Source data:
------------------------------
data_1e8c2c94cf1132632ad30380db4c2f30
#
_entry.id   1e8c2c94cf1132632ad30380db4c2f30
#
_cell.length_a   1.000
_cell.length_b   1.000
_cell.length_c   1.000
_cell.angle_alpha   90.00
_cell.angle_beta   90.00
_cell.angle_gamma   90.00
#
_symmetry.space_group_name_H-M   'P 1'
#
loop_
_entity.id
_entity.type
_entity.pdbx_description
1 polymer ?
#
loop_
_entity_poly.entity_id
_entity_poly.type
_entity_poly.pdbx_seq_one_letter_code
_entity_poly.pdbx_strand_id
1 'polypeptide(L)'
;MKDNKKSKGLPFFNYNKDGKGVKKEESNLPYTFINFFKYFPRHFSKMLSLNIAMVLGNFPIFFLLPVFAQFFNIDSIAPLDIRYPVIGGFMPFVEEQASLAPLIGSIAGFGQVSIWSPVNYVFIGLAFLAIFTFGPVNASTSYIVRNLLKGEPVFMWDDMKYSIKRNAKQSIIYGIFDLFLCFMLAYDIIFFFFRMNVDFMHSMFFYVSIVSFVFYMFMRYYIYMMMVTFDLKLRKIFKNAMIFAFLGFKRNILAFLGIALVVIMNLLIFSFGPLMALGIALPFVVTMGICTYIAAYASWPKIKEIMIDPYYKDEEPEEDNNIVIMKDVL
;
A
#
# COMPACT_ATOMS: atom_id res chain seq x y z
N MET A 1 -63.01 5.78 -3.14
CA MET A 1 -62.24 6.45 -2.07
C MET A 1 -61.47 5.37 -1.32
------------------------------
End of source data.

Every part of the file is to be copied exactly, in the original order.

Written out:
data_1e8c2c94cf1132632ad30380db4c2f30
#
_entry.id   1e8c2c94cf1132632ad30380db4c2f30
#
_cell.length_a   1.000
_cell.length_b   1.000
_cell.length_c   1.000
_cell.angle_alpha   90.00
_cell.angle_beta   90.00
_cell.angle_gamma   90.00
#
_symmetry.space_group_name_H-M   'P 1'
#
loop_
_entity.id
_entity.type
_entity.pdbx_description
1 polymer ?
#
loop_
_entity_poly.entity_id
_entity_poly.type
_entity_poly.pdbx_seq_one_letter_code
_entity_poly.pdbx_strand_id
1 'polypeptide(L)'
;MKDNKKSKGLPFFNYNKDGKGVKKEESNLPYTFINFFKYFPRHFSKMLSLNIAMVLGNFPIFFLLPVFAQFFNIDSIAPLDIRYPVIGGFMPFVEEQASLAPLIGSIAGFGQVSIWSPVNYVFIGLAFLAIFTFGPVNASTSYIVRNLLKGEPVFMWDDMKYSIKRNAKQSIIYGIFDLFLCFMLAYDIIFFFFRMNVDFMHSMFFYVSIVSFVFYMFMRYYIYMMMVTFDLKLRKIFKNAMIFAFLGFKRNILAFLGIALVVIMNLLIFSFGPLMALGIALPFVVTMGICTYIAAYASWPKIKEIMIDPYYKDEEPEEDNNIVIMKDVL
;
A
#
# COMPACT_ATOMS: atom_id res chain seq x y z
N MET A 1 -63.01 5.78 -3.14
CA MET A 1 -62.24 6.45 -2.07
C MET A 1 -61.47 5.37 -1.32